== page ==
taking time

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I'm trying to say: It takes a lot of time to come up with this bad spanish. Taking time seems likely to be idiomatic, so I've translated it as: Necesito mucho tiempo por hacer este español malo. I am wondering how I might have said that if I actually spoke spanish. how would you say that something takes a long time'

2150 views
updated AGO 12, 2008
posted by The-Steve

4 Answers

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Another option would be to say "Se tarda mucho en aprender este español tan malo".

updated AGO 12, 2008
posted by Mark-W
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Thanks. I'm trying to impress my son, who is living in Argentina and speaks like a native. You've helped. The only problem is that now it sounds too good. He'll never believe I came up with it on my own.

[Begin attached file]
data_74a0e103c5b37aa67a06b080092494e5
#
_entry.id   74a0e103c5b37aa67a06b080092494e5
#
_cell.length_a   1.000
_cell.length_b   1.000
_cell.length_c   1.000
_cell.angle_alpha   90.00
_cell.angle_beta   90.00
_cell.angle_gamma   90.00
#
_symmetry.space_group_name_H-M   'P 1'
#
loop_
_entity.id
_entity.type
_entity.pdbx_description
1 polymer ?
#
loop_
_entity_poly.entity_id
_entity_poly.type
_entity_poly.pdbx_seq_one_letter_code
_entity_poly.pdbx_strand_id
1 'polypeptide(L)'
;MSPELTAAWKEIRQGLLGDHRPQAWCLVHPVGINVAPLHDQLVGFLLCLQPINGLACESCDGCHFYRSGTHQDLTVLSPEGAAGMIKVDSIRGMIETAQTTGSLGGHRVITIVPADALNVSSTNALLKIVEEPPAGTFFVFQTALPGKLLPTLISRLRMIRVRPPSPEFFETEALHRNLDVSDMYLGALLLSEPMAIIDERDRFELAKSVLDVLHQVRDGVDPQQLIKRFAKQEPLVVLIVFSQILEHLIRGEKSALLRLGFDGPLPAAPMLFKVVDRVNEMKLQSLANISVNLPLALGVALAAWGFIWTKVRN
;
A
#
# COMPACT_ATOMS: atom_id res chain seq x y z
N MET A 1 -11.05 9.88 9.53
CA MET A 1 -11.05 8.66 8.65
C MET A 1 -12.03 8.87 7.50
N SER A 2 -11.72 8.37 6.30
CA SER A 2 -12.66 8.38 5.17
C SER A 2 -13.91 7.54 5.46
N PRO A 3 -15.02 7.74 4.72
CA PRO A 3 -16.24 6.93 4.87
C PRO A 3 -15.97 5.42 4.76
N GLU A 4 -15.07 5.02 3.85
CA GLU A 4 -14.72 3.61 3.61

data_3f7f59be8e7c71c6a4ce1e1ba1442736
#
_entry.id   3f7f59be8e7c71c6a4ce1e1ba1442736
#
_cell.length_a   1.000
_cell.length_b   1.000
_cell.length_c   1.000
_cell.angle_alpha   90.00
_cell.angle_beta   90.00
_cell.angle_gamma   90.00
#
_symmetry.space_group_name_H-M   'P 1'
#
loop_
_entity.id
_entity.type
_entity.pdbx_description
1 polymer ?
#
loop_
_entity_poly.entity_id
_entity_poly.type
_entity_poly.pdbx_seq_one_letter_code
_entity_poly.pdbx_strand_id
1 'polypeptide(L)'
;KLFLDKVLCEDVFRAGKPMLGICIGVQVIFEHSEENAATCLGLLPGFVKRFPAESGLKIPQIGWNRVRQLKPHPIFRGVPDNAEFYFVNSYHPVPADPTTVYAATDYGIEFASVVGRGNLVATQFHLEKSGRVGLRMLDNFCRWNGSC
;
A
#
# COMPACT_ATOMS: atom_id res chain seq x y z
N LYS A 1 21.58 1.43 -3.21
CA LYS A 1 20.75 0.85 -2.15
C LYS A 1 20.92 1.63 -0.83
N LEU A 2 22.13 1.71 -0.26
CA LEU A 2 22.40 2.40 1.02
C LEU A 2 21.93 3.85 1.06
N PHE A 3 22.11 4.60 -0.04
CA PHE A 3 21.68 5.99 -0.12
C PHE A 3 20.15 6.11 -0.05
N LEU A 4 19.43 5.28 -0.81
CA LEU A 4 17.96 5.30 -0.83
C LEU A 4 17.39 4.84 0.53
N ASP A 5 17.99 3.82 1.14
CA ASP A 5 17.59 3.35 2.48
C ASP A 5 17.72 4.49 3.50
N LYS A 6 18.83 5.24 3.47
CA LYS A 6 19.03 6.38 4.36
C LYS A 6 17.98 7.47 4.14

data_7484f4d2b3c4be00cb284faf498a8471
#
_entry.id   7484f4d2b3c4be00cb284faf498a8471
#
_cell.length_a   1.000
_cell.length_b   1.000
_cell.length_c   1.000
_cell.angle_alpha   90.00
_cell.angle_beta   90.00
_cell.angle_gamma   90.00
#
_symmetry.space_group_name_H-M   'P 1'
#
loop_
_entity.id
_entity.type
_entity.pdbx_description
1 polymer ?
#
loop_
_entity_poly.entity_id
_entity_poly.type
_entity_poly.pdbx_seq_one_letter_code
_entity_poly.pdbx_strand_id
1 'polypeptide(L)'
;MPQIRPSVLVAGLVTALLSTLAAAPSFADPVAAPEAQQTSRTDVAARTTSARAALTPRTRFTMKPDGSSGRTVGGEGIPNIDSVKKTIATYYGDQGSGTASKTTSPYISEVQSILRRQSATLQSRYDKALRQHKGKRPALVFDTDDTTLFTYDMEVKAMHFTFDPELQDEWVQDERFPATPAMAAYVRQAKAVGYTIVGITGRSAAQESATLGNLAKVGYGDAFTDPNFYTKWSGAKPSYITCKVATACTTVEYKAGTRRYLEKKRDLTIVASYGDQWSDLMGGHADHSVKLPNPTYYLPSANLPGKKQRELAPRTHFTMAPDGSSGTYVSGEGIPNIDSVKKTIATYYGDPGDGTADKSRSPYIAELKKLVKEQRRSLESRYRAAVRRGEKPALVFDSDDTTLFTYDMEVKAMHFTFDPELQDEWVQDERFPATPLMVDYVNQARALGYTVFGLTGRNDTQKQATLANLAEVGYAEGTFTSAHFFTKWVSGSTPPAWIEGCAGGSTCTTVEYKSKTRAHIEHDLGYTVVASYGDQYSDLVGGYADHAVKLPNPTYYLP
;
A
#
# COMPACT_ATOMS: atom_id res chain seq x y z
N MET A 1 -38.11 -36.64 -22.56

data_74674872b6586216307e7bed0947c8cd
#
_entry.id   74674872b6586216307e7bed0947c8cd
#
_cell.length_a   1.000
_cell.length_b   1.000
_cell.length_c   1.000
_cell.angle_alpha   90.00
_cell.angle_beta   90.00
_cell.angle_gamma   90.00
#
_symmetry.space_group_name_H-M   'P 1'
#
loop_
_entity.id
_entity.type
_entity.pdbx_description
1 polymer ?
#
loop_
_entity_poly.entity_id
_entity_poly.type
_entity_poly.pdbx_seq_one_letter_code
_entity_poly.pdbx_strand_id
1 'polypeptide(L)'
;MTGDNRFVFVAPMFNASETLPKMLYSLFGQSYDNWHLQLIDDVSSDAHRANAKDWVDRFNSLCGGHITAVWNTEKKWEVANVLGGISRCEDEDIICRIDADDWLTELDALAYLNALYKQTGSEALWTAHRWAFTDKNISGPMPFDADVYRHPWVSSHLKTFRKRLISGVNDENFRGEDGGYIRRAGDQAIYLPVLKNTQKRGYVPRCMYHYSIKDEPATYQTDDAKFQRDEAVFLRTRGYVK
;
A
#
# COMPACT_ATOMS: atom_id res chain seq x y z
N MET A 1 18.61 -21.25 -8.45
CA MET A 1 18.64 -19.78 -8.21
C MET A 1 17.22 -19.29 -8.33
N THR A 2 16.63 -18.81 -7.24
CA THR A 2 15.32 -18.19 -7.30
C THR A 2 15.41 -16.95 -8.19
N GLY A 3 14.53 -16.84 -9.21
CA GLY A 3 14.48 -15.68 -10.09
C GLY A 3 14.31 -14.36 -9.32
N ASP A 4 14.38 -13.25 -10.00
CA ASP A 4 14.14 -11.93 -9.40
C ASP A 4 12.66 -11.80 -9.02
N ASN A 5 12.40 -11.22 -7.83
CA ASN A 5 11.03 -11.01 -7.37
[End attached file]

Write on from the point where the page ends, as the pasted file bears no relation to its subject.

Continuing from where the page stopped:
updated AGO 12, 2008
posted by The-Steve
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SoKuhl said:

Would it be incorrect to say, "Hace mucho tiempo de escribir este mal español" ?

Yes, it is grammatically wrong, and it would be translated as "A long time has happened of writting this bad Spanish".

Another alternative to James' suggestions (if you don't mind to use the present perfect, and a slightly different translation):

Me ha costado mucho trabajo hablar/escribir el español así de mal.

updated AGO 11, 2008
posted by lazarus1907
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Necesito mucho tiempo por hacer este español malo

This literally means "I need a lot of time because of doing this bad Spanish."

I would say:

Me tomó/llevó/costó mucho tiempo escribir este mal/pobre español.

You could also say:

Tardé mucho tiempo en...

updated AGO 11, 2008
posted by 00bacfba